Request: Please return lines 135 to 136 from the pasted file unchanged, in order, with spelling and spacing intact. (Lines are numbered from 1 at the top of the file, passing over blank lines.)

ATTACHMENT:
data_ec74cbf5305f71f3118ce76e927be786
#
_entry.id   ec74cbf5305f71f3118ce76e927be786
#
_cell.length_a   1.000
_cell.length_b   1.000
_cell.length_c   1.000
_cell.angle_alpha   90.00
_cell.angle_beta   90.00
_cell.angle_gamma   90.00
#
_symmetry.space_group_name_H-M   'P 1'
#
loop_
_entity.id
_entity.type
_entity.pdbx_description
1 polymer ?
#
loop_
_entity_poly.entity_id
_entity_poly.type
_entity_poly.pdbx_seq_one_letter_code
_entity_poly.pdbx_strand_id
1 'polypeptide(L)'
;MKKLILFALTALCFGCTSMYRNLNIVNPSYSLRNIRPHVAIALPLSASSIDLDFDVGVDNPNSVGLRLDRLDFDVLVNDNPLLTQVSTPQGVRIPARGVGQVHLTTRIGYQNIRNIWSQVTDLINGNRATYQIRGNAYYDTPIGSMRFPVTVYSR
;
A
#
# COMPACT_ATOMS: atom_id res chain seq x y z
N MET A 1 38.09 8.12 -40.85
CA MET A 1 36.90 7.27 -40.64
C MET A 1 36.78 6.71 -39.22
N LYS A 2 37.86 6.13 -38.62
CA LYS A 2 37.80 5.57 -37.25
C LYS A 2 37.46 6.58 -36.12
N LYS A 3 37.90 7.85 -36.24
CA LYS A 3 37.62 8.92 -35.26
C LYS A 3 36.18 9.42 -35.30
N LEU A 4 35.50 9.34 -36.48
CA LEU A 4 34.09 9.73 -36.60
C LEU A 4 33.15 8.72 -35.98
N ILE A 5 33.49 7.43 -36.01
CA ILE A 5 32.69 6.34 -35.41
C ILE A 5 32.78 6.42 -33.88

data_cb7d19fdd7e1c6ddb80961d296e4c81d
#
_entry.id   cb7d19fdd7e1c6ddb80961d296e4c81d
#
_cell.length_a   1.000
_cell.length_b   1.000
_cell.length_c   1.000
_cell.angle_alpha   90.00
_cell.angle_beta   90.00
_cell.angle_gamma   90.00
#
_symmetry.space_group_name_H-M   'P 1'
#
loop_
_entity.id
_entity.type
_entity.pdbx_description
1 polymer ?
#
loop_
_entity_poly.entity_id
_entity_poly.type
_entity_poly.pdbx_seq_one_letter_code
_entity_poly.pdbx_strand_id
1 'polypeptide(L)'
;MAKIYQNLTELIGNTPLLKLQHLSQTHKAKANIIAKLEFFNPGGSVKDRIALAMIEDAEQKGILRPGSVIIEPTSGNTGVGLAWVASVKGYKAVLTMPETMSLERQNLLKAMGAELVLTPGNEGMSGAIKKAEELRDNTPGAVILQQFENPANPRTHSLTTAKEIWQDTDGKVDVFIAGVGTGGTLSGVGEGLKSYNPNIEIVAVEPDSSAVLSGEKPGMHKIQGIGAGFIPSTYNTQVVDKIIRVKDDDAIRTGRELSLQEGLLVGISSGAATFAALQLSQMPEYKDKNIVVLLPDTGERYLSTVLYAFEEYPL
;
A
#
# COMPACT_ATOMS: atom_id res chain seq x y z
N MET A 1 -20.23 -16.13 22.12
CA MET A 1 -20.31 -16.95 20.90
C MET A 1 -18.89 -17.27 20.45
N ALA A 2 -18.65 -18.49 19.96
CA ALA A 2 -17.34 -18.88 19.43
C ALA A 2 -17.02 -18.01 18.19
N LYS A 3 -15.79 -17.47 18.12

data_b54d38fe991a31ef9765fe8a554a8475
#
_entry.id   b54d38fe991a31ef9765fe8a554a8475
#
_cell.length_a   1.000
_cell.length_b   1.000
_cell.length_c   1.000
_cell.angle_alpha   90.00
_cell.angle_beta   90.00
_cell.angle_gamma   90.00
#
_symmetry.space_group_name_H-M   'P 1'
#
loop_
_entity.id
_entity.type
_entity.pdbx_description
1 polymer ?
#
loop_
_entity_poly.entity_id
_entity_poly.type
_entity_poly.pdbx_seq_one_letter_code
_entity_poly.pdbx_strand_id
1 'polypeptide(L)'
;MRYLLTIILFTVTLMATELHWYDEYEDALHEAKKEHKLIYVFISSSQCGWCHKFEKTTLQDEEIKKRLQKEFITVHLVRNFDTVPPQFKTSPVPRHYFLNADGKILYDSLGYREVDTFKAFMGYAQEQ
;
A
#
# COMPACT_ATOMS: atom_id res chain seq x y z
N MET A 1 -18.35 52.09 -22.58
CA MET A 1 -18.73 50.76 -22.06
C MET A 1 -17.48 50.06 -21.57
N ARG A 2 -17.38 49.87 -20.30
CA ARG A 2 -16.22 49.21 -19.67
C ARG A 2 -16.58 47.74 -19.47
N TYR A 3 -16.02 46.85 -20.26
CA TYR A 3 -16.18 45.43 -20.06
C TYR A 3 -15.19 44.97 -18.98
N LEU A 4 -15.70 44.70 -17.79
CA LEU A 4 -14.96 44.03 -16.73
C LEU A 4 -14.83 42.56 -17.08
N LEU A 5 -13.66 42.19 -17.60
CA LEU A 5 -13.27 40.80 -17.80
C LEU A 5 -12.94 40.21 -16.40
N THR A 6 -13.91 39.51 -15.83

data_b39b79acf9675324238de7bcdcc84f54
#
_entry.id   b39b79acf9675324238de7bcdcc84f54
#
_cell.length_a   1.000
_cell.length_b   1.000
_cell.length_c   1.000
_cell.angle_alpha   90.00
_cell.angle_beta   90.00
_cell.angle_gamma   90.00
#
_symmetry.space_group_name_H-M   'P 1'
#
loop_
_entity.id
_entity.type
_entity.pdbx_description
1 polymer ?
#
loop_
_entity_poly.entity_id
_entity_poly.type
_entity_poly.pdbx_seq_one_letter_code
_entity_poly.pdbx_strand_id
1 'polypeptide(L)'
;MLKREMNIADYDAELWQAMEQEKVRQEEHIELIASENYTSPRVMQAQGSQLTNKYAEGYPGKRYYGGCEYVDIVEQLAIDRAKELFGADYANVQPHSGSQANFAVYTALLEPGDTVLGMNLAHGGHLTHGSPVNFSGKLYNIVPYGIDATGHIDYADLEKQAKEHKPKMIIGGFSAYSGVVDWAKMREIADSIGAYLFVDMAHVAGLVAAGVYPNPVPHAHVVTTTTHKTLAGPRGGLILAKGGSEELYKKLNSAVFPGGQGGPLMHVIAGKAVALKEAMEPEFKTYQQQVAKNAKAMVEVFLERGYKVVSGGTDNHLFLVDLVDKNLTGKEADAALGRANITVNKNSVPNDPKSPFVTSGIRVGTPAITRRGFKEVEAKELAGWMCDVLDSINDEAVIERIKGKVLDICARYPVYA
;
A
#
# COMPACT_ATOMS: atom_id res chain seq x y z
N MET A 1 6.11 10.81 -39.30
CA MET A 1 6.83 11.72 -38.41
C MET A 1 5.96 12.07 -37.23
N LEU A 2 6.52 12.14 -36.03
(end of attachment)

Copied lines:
_cell.length_c   1.000
_cell.angle_alpha   90.00